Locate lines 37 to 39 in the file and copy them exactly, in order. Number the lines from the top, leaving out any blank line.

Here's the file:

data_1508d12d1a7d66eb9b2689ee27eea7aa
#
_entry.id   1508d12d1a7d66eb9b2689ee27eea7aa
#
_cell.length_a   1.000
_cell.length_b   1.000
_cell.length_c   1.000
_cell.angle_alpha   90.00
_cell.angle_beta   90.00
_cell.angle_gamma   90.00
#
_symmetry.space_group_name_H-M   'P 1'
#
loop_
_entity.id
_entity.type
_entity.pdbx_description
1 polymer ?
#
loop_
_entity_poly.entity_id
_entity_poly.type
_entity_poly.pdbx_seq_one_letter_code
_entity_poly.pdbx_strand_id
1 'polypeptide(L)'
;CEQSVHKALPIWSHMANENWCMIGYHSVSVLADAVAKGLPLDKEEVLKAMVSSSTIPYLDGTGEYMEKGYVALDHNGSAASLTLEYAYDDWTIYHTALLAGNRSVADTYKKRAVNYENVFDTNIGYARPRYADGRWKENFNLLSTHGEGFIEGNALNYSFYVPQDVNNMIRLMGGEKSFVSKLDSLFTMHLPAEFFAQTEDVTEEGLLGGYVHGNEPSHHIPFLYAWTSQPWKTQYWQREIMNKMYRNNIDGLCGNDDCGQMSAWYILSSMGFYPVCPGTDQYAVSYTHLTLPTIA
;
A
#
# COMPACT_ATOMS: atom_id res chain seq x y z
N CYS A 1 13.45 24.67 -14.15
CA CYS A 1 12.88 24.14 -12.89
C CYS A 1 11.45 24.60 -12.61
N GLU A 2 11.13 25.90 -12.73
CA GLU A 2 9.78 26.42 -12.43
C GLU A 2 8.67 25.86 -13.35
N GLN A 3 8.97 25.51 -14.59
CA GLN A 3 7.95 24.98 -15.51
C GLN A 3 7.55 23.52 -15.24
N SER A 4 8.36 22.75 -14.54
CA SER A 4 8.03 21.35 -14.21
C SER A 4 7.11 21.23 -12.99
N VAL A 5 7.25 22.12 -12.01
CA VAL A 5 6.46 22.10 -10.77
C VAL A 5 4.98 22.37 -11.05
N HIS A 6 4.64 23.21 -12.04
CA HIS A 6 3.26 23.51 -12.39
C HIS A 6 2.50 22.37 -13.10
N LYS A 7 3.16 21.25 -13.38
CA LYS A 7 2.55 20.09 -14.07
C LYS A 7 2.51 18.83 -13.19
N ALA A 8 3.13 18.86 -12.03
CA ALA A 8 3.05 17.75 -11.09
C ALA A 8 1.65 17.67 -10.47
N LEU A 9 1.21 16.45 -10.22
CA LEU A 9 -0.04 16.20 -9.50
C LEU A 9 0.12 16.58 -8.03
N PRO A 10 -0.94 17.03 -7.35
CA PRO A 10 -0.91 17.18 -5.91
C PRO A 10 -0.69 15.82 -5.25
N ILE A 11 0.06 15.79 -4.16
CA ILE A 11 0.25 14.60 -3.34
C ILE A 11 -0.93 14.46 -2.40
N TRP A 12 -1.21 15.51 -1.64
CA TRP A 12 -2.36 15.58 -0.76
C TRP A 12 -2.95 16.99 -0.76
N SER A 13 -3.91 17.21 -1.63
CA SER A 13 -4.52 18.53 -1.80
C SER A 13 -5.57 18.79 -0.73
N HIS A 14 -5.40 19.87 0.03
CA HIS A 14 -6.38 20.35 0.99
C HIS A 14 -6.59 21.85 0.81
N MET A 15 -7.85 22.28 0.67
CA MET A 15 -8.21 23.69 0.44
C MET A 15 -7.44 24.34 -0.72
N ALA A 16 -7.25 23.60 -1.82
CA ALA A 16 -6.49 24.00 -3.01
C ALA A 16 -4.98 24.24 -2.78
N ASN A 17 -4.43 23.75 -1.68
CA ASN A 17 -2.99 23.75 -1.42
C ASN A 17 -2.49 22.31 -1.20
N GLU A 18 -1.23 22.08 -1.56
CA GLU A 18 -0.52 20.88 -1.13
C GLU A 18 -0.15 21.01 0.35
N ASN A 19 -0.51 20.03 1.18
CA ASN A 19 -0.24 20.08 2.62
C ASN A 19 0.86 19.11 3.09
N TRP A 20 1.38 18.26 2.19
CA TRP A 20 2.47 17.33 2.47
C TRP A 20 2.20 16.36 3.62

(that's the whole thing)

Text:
N GLN A 3 8.97 25.51 -14.59
CA GLN A 3 7.95 24.98 -15.51
C GLN A 3 7.55 23.52 -15.24